Spider-Man: Life Story #5 Enters The Civil War With Added Tragedy

by James Ferguson

The real-time look at Peter Parker’s life hits the 2000’s. He’s managed to leave his life as a hero behind, giving his identity to Ben Reilly. He’s happy out in the woods with his wife and kids. That changes when Morlun comes looking for a meal while the super hero Civil War begins to tear the country apart. Peter can’t stay on the sidelines for long.

First off, it’s amazing to see how writer Chip Zdarsky picks out major events in the Marvel Universe and the wall-crawler’s history in Spider-Man: Life Story. This issue includes Morlun, Civil War, and 9/11, three monumental times in the life of Peter Parker. These are weaved together in such an organic way that flows with the overall story even though they only get a few pages or even a couple panels, instead of tons of issues. You feel the full impact of each storyline even with the smaller space.
More importantly, you can feel the weight of these events weighing down Peter Parker. He’s wrestling with what he wants with his personal life and what he feels responsible for with his super hero life. It would be so easy to just ignore all these crazy things and to live in obscurity. We all know what comes with great responsibility and that is so deeply ingrained within Peter that he can’t turn away from that.

Artist Mark Bagley brings out this quality in the design for the older Peter Parker. You can see the strength he still possesses, but he carries himself differently than he once did. The stress is off of him when he first appears in this issue and that changes instantly when he hears about Morlun’s attack. Suddenly all that pressure returns and his stance is adjusted to meet him. That burden needs to be carried again.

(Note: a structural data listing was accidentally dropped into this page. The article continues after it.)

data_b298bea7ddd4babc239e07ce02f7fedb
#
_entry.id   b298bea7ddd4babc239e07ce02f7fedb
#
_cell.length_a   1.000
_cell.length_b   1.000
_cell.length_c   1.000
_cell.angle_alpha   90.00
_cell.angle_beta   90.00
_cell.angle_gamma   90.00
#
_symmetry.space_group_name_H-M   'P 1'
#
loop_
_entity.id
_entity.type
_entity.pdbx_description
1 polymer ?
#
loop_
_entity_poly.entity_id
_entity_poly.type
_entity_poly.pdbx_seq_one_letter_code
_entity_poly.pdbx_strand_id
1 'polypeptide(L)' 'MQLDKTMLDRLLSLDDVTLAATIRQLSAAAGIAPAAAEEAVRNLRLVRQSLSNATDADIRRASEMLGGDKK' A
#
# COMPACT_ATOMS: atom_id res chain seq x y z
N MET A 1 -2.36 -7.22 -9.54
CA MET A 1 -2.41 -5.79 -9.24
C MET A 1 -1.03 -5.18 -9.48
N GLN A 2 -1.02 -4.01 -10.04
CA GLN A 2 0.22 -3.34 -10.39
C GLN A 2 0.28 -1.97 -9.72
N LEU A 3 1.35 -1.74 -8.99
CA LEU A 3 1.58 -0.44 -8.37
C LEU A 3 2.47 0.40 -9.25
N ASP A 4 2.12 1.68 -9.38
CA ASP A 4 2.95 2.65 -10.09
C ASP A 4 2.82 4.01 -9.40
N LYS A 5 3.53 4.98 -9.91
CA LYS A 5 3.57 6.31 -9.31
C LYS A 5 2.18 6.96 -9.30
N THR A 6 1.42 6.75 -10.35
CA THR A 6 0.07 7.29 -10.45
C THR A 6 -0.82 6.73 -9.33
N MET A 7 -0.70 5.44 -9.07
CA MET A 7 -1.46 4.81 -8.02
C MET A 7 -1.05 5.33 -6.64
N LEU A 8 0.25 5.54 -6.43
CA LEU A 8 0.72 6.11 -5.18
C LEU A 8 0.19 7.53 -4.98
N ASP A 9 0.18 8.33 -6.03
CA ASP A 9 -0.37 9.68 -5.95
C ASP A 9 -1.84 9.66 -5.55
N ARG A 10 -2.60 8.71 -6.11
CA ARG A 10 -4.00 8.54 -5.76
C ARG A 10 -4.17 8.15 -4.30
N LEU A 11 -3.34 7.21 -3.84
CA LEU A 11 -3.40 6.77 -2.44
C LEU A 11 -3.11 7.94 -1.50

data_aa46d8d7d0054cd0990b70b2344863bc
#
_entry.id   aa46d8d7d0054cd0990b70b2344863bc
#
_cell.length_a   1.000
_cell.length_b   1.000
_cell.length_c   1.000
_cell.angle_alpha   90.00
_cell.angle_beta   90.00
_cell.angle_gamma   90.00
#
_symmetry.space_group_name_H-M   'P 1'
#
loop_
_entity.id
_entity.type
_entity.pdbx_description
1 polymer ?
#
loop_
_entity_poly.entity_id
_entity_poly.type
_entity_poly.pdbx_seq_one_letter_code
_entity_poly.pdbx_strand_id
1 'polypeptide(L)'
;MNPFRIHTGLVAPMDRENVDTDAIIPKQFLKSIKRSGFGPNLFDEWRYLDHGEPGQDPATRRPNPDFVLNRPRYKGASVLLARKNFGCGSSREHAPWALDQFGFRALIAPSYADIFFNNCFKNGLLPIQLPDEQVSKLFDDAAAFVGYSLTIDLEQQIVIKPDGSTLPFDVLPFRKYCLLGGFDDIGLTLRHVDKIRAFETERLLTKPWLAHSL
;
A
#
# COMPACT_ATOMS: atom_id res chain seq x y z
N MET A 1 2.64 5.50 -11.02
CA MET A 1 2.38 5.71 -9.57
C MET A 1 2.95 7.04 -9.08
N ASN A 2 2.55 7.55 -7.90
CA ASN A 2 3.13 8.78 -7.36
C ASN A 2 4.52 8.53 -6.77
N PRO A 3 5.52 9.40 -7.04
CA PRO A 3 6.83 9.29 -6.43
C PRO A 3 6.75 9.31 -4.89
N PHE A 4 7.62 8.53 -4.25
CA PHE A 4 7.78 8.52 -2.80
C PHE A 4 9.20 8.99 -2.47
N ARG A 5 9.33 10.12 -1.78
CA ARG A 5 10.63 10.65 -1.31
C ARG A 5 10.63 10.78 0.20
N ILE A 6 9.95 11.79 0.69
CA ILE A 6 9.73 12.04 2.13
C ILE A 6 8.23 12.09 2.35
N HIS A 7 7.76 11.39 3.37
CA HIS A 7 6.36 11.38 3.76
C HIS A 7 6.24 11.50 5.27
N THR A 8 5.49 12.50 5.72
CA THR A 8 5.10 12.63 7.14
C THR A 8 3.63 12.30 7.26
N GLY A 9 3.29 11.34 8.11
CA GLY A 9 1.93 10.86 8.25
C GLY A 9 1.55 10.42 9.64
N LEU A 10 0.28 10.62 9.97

The wrinkles in Peter’s face, as well as the faces of the other characters well into their middle age, stand out. Inker John Dell shows how they’re feeling the years of their work as heroes. It’s one thing to get old, but it’s another to get there with all the strength and abilities at work. Imagine being someone like Tony Stark who can build miraculous things but you can’t stop aging. Sooner or later your body is going to fail you and none of your accomplishments or shiny toys will be able to save you.

The years are shown in the way Peter speaks as well. Letterer Travis Lanham highlights the web-head’s undeniable drive in some choice caption placement for his internal narration. One of the key qualities of Peter Parker is that he keeps getting up, despite how many times he gets knocked down. This extends even into his old age. While he’s urging himself to get back up, he’s having some trouble speaking when the fists start flying. The fight is taking a toll on him.
There’s a contrast between the scenes with Peter and those with his family. When he sets off alone, the mood of the book gets more somber and dreary. Colorist Frank D’Armata fills the page with greys and browns, mirroring the dark clouds hanging over Peter as he enters the sunset of his career as a hero. Meanwhile, his children represent the future and it’s bright, although they’re up against a formidable foe.

Spider-Man: Life Story is one of the most consistently solid comics on the stands today. There are a ton of Spider-Man comics and it can be hard to make something that really stands out. This book does that in spades, delivering a new look at an iconic character. It builds upon the biggest and best storylines over Spider-Man’s decades-long career and digs into the core essence of what makes him tick to create something truly special.
Spider-Man: Life Story #4 from Marvel Comics is currently available at your local comic shop and digitally through ComiXology and Amazon Kindle.

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